Science victories with china are a bit different since outside of the extra 10% on eurekas they get no bonus' to science. Instead they use their civ abilities to create their advantages and snowball from there. It's for this reason that I beleive China just barely makes it into the top 10.


    Phew, that's all of them. It took me a long time to do this. Domination is next but I will need time to think it through. But let me know if you've enjoyed this and I look forward to your comments.
     
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  2. Leucarum

    Leucarum Chieftain

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    What about Aztecs? Using builder charges for spaceports (in addition to associated projects with Royal Society) means they don't even need much production to win a space race... They don't have early game boosts to science but they're pretty good at taking whatever land they need for campus locations...
     
  3. Kwami

    Kwami Chieftain

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    Bah, they have one of the best early game boosts! Just set up outside a city-state and farm builders for a while. You'll save so much in production by not producing builders or districts manually! Plus, since those builders came from elsewhere, your future builders will also be way cheaper than they would be otherwise. It's great!
     
  4. Leucarum

    Leucarum Chieftain

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    Fair point, what I should have said was "any direct early game boosts to science". They are for sure one of the most potent early game civs
     
  5. Pietato

    Pietato Warlord

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    Yeah, you need to add Aztecs in the top 5 and boot China off your list.
     
  6. Patine

    Patine Warlord

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    Only with the Magic Wand and Fairy Dust of Civ6 would Australia and (contentiously) the Aztecs be on that list, judging from a historical point-of-view. :undecide:
     
  7. iammaxhailme

    iammaxhailme Chieftain

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    Netherlands should not be top 5, but probably 6-10. Lots of easy good adjacency campus + industrial districts and polders give great production (although you'll need a bit of luck for a good setup... but that's true of many of these civs)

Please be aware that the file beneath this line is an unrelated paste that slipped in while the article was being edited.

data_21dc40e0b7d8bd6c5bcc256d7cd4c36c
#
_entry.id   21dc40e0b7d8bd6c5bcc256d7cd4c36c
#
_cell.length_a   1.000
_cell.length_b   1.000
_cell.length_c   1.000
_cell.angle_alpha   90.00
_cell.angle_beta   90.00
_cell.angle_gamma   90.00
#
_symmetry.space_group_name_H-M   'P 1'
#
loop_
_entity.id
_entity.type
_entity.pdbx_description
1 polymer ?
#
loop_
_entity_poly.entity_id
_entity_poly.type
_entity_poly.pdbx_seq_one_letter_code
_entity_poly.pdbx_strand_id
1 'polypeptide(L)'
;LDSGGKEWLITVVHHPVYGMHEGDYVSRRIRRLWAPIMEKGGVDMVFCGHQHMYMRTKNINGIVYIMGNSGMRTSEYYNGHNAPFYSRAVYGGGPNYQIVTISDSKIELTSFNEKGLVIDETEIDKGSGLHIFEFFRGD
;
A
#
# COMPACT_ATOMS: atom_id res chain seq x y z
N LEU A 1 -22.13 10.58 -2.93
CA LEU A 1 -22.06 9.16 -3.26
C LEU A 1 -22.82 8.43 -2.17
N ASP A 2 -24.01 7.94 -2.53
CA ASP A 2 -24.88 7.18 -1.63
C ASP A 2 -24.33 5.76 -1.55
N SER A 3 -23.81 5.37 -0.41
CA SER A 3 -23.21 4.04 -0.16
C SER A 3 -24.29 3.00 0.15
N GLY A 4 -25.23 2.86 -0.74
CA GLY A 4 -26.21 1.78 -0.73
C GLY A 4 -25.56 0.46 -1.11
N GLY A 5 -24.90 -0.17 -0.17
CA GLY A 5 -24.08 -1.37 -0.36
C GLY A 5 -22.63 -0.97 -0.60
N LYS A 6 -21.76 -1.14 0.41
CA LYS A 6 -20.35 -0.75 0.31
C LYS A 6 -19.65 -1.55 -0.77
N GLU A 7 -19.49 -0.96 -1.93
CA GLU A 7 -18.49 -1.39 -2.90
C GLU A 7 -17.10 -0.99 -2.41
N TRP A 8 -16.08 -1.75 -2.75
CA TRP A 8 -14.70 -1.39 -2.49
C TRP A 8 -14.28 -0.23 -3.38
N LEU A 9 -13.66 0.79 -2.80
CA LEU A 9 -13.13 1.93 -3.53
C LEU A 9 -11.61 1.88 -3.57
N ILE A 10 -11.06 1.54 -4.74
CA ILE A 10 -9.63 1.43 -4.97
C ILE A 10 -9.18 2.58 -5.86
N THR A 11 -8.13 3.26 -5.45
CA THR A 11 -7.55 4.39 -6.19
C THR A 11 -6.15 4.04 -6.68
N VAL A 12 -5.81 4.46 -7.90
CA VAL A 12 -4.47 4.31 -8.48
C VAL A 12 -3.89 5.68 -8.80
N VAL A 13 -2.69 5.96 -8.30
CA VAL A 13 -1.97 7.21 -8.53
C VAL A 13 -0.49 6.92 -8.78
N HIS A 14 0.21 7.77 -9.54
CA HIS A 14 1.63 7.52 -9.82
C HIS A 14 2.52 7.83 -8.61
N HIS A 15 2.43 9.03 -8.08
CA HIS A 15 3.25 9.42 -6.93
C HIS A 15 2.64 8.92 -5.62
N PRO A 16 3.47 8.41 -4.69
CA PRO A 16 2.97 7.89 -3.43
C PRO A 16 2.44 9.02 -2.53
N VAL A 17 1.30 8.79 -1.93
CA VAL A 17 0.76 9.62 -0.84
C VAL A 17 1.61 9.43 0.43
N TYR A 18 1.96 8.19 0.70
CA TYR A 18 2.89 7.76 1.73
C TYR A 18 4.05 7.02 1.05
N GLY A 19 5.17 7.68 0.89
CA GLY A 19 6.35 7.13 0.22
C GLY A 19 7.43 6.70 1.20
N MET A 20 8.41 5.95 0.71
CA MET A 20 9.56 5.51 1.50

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  8. Caprikel

    Caprikel Chieftain

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    If we were going by historical accuracy, that list wouldn't even be recognizable.
     
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  9. Krajzen

    Krajzen Warlord

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    Australia is among highest developed, most livable countries of the modern world and among top science powerhouses and economic powers of the world. Personally I also wouldn't include them and Canada but because they are boring to me, not because they are weak IRL (seriously we have 4 "English dominated" factions now).

    Aztecs developed unique and advanced culture and one of few biggest, most advanced cities on the planet in their prime, and the only reason they fell was because of geographic bad luck - invincible disease which killed 90% of their population. Also 90-99% of the army that take them down consisted of Indian allies of Cortez.


    I don't get why did you accuse th em of IRL weakness instead of Mapuche, Cree, Maori and Zulu which deserve that criticism much more :p Personally I accept Mapuche because of their amazingly effectie resistance to Spanish military and Maori as personification of Oceania. Cree I only tolerate because of "token NA natives" rule, otherwise I couldn't respect them less. Or I could, because I have completely no respect to Zulu whom I'd kick out from this game all the way since 1991.
     
  10. Ferocitus

    Ferocitus Warlord

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    You are way over-stating their "advancement".
    They were definitely scientifically "advanced" in some fields compared to other civs in North and South America, but they were not even close to
    what other civs had risen to in Asia and Europe. Given another 500 years, or 1,000 years, they would not have caught up to the rest of the world
    if they remained in isolation.
     
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  11. Krajzen

    Krajzen Warlord

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    Of course they were backwards. They were backwards because of geographic isolation - they had no benefit of transfer of knowledge which happened all over Eurafrasia, unlike Europe which was built on the shoulders of Rome, Greece and "barbarians" while getting bonus tech transfer from East.

    But Civ series are free from geographic handicap which hampered growth of all Precolombian civs as well as huge part of Subsaharan Africa - so we can take the most impressive civs of both regions and imagine "what would happen if their culture emerged in more advantageous conditions".

    Besides, if we kick out Aztecs because "realism, they were backwards" then why not kick out European nations "realism, they were not even close to appearing for 3/4 of the game's timeframe", not to mention European colonies such as America ("they are just Europeans but intermixed and separated by geography") etc etc

    But the entire fun is "we take interesting and impressive historical cultures and free them from the shackles of their time and space"
     
  12. AsparustheSaiyan

    AsparustheSaiyan Chieftain

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    You guys make some interesting points. What I'm going to do is revise the list and probably add Aztecs and Netherlands to the list. Where abouts though? I don't know yet lol.
     
  13. Patine

    Patine Warlord